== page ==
Joe Biden giving a speech.

Biden Just Awarded $7 Billion for the Creation of Hydrogen Hubs, so What Exactly Are They?

President Biden recently announced that his administration was awarding $7 billion for the creation of Hydrogen Hubs (H2Hubs) across the country. These seven hubs—the Appalachian Hydrogen Hub, California Hydrogen Hub, Gulf Coast Hydrogen Hub, Heartland Hydrogen Hub, Midwest Hydrogen Hub, and Mid Atlantic Hydrogen Hub—are being promoted by the Biden administration as answers to the climate crisis. But what exactly are these hydrogen hubs that are receiving so much public funding? 

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Biden and the fossil fuel industry are promoting H2Hubs as a new source of green energy, so-called “clean hydrogen.”  As you may recall from chemistry class, hydrogen is the most abundant element in the universe, the stuff the sun and stars are made of. But does its ubiquity make it a good choice for our future energy source? 

While hydrogen may be plentiful, using it as an energy source results in a lot of pollution. Hydrogen can be converted into energy in a few different ways, but 95% of hydrogen energy is created by a process called the “steam methane reforming process” (SMR). This process involves heating methane at high temperatures with steam in order to break it down into hydrogen and carbon dioxide.

Carbon dioxide (CO2) is the main source of greenhouse gas emissions that are causing the climate crisis. The hydrogen production process (SMR) is one that also produces a lot of carbon. A breakdown of the emission numbers suggests that hydrogen production will have a greater carbon footprint than a natural gas plant. 

The companies behind the push for hydrogen hubs, the ones just awarded millions of dollars include Exxon, Chevron, and Shell. Coal baron and Democratic Senator Joe Manchin is also a supporter of the hydrogen hub plan. These supporters signal a basic underlying fact of the hydrogen hub plan: it will NOT put the fossil fuel industry out of business. Instead, it will augment their business and let them rebrand their fossil fuel products as something new and environmentally friendly. Environmental groups have called this out as corporate greenwashing.

The industry’s answer to all the carbon created by the hydrogen production process is a scheme called carbon capture and sequestration. The idea is to make the carbon useful as an energy source instead of releasing it into the atmosphere. But carbon capture comes with its own set of problems, and in fact, it’s nothing new. The fossil fuel industry has been trying to sell this scheme for decades. Back in the ’70s, this idea was being sold as “enhanced oil recovery.” While the greenwashing labels may have changed, the threats to the planet and public health have not.

Investment in carbon capture would mean the creation of new pipelines and expansion of existing pipelines. Carbon pipelines are currently unregulated. Like all pipelines, they are prone to leaks but carbon leaks are uniquely dangerous.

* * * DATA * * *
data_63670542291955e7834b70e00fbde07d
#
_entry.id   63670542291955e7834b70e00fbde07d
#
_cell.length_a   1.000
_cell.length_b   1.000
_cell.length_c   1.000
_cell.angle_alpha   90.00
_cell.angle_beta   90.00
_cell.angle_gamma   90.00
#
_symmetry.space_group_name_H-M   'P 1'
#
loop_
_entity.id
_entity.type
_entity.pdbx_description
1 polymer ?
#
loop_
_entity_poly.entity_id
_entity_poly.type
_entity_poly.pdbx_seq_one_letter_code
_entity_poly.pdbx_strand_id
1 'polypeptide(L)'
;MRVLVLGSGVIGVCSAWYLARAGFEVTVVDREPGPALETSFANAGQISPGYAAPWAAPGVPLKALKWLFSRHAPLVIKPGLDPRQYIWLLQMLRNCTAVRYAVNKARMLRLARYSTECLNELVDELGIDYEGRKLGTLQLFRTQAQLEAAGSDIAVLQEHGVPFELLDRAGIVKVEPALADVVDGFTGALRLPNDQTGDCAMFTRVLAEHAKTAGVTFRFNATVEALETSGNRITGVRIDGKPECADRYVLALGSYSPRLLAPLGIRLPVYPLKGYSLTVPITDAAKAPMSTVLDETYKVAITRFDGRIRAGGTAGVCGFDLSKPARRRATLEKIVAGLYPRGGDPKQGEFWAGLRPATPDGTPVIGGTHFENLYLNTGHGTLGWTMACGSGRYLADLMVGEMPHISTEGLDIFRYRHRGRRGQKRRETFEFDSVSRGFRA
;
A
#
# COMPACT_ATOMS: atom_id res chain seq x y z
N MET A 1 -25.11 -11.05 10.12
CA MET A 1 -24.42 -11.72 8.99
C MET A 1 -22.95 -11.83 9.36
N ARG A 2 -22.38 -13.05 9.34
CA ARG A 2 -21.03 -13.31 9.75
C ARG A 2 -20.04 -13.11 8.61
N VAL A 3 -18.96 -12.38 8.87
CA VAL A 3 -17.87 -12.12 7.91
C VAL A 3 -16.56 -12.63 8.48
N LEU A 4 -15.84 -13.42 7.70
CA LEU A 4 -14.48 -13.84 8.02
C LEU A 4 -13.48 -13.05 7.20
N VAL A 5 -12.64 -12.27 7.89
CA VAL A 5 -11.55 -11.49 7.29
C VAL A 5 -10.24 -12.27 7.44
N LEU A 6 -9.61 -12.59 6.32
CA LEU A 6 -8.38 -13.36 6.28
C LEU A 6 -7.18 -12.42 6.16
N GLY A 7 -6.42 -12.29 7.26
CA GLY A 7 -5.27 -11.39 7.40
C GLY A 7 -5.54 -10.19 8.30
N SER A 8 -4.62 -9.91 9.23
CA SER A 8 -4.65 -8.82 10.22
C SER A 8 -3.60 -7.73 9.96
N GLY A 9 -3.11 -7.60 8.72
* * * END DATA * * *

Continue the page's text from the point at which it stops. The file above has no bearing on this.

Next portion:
Because carbon is odorless, leaks can go undetected. This is what happened in a small Mississippi community where at least 45 people were hospitalized and over 200 people were evacuated after community members began passing out in their homes, outdoors, behind the wheels of their cars. Because carbon dioxide interferes with internal combustion, first responders could not reach the people impacted by the leak. Community members of this Mississippi town have reported ongoing health problems due to their exposure to this asphyxiant. 

Events like this are likely to continue if carbon capture expands because it is difficult to remove water from CO2 and with any amount of water present, carbon is corrosive and will eat through pipelines.  Because carbon would be piped at high pressure, new compressor stations would be needed. Compressor stations also pose risks to the communities where they are sites. Like pipelines, compressor stations are vulnerable to leaks and even to explosions.

In addition to the problem of the carbon byproduct made in creating hydrogen for energy, the hydrogen production process is also extremely wasteful when it comes to water use. Creating hydrogen requires millions of gallons of water, even in places where water is scarce. Real renewable sources like wind and solar do not have this same water demand problem. In some places, the construction of desalination plants would be needed to meet hydrogen production needs. These desalination plants would be both expensive and dangerous to marine life.

In 2020, Biden ran for office on pledges to move away from fossil fuels. Many, including youth organizers and frontline community members whose futures are immensely impacted, continue to pressure him to keep that promise. Unfortunately, the $7 billion dollars for hydrogen hubs seems like more of the same—a complicated rebranding of fossil fuel dependency in a way that nets us very little energy and poses enormous risks to the planet and public health.

(featured image: Rebecca Noble/Getty Images)

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